For these reasons, Louisiana must pass legislation limiting both distribution and use of expunged records to achieve the law's stated purpose of increasing employment opportunities for those with felony and misdemeanor convictions for nonviolent offenses. Louisiana should implement legislation to prohibit discrimination on the basis of an expunged record, as well as to forbid employers, licensing boards, and others from asking about an expunged record. (239) Additionally, the legislature should ban consideration of expunged records in negligent hiring actions to encourage employers to hire ex-offenders who have obtained expungement relief. (240) Louisiana must also include provisions in its law that prohibit all "criminal history providers" from dispersing expunged records regardless of whether the provider has received notice. (241) These measures will ensure that expungement has a practical effect on improving ex-offenders' employment prospects.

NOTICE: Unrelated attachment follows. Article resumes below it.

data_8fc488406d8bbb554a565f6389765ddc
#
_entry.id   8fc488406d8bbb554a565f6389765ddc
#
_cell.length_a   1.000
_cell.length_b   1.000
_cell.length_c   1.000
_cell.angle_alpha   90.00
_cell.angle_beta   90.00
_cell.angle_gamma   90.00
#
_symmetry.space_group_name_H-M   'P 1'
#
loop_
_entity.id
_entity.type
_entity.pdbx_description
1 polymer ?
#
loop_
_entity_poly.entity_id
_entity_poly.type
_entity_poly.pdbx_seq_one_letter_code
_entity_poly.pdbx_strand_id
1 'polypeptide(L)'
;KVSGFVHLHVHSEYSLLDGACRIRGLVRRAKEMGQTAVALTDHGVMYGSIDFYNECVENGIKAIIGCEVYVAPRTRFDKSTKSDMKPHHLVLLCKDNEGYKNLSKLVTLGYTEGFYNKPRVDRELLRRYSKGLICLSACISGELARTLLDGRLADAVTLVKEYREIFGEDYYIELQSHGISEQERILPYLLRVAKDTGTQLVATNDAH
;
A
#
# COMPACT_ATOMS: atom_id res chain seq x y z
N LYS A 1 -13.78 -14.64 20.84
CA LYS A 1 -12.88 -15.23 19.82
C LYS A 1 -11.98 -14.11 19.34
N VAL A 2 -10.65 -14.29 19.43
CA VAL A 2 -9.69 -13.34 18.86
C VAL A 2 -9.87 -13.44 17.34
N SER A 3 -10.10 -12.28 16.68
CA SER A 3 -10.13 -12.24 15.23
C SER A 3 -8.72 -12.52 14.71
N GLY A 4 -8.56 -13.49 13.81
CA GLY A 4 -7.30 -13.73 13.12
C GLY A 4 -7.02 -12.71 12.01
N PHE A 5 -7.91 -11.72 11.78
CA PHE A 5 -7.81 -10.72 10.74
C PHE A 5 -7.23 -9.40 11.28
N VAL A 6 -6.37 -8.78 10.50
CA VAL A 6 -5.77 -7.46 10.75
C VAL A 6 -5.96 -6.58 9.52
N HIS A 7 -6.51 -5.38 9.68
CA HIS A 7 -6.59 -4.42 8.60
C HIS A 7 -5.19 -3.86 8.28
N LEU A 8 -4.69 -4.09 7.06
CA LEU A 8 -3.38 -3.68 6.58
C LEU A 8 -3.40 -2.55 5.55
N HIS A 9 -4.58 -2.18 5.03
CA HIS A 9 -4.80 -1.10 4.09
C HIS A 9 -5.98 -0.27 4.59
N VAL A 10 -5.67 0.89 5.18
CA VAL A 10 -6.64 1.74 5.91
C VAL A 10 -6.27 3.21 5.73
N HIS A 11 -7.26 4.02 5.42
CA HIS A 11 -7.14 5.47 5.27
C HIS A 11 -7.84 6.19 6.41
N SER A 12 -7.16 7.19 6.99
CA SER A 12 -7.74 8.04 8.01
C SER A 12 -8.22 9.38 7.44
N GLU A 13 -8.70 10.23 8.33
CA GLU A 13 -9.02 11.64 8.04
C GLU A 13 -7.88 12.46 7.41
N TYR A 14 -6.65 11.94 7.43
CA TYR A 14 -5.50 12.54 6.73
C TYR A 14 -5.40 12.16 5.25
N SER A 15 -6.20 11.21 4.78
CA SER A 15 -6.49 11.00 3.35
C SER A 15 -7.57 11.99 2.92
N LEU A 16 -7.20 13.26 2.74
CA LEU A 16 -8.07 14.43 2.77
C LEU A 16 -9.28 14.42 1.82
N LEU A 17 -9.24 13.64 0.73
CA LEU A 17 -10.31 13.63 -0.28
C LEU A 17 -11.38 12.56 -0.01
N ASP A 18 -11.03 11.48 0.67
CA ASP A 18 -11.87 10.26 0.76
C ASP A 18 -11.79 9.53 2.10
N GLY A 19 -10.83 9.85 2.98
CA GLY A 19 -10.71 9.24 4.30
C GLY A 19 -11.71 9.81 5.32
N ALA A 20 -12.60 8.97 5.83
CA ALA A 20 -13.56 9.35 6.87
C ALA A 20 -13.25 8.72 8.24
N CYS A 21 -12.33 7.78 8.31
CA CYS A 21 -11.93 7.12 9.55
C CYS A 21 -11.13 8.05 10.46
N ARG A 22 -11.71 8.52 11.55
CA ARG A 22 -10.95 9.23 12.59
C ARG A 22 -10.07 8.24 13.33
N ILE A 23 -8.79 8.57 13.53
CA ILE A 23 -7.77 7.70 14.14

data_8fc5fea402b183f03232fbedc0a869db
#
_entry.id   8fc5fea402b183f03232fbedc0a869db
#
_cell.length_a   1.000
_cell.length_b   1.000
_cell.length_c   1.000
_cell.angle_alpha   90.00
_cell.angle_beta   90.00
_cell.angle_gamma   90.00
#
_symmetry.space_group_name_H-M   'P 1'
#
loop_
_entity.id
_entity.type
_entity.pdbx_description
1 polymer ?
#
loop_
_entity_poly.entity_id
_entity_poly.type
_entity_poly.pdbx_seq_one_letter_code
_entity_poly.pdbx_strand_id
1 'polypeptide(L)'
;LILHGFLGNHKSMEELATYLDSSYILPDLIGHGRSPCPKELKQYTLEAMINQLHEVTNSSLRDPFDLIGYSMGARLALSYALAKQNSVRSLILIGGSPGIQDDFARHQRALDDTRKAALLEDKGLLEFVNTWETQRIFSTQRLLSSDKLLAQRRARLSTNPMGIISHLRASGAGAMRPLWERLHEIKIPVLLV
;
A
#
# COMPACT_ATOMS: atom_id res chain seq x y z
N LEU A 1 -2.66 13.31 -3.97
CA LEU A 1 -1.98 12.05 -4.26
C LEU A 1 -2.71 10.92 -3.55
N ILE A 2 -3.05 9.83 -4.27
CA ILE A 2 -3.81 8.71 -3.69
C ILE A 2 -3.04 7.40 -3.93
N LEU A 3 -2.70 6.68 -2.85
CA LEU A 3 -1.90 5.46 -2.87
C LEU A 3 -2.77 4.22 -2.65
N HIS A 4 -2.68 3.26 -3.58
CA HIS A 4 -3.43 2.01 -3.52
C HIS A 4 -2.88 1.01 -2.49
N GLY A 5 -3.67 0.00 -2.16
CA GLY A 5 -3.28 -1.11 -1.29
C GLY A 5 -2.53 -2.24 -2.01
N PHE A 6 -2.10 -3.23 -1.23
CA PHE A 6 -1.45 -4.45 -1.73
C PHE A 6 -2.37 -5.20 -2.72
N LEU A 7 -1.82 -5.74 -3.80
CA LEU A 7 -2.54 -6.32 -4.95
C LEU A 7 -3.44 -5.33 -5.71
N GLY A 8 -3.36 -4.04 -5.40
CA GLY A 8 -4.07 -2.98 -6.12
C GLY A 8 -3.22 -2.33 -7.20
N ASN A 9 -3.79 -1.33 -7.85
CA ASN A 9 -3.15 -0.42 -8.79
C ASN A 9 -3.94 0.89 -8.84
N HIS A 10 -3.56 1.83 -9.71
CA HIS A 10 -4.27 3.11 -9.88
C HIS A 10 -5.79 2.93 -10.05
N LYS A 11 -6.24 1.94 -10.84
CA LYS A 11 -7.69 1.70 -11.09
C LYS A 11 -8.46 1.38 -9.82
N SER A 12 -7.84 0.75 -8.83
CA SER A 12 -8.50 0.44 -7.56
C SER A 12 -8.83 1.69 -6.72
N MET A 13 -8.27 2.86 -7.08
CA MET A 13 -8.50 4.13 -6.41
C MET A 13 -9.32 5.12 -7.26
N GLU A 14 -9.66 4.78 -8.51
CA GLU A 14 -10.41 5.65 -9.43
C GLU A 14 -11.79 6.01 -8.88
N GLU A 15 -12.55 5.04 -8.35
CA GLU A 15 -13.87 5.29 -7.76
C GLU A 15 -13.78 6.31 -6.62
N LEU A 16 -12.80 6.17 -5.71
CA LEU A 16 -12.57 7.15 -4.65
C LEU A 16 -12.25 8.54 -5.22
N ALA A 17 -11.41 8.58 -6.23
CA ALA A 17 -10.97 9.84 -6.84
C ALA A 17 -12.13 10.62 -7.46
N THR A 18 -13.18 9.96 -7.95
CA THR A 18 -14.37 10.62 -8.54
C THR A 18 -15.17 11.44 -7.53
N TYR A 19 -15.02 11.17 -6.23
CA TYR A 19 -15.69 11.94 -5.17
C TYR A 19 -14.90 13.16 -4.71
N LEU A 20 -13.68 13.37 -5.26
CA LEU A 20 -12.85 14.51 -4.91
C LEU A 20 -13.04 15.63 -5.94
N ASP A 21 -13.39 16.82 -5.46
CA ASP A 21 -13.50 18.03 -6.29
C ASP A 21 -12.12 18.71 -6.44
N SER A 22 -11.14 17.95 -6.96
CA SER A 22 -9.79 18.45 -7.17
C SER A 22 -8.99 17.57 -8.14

Finally, Louisiana must address the monetary cost of obtaining an expungement. Under the old law, expungement costs ranged from $360 to $775, depending on the parish. (242) It is now a flat fee of $550 that must be paid in full when an expungement request is filed. (243) The Louisiana State Police receives half of the total fee, the Clerk of Criminal District Court receives $200, and the parish district attorney and sheriff each receive $50. (244) There is no waiver or reduction in price for those who are indigent. (245) This is problematic because individuals who lack the resources to pay for an expungement likely also have limited options for employment. However, the very mechanism that will expand their employment opportunities--expungement of a criminal record--is unavailable unless they can afford to pay the required $550 plus the cost of any supplemental documents. (246) For an ex-offender working a minimum-wage job in Louisiana at a rate of forty hours a week, the cost of expungement is nearly half of his or her monthly income before taxes. (247) In contrast, the cost for expungement in many states is $150 or less, and some offer a waiver for indigent people. (248) The executive director of the Justice & Accountability Center of Louisiana asserts that Louisiana's fee is so high due to "inefficiencies that make processing an application arduous." (249) Additionally, the entities that receive a portion of the fee lack sufficient funding and rely on such fines to operate. (250)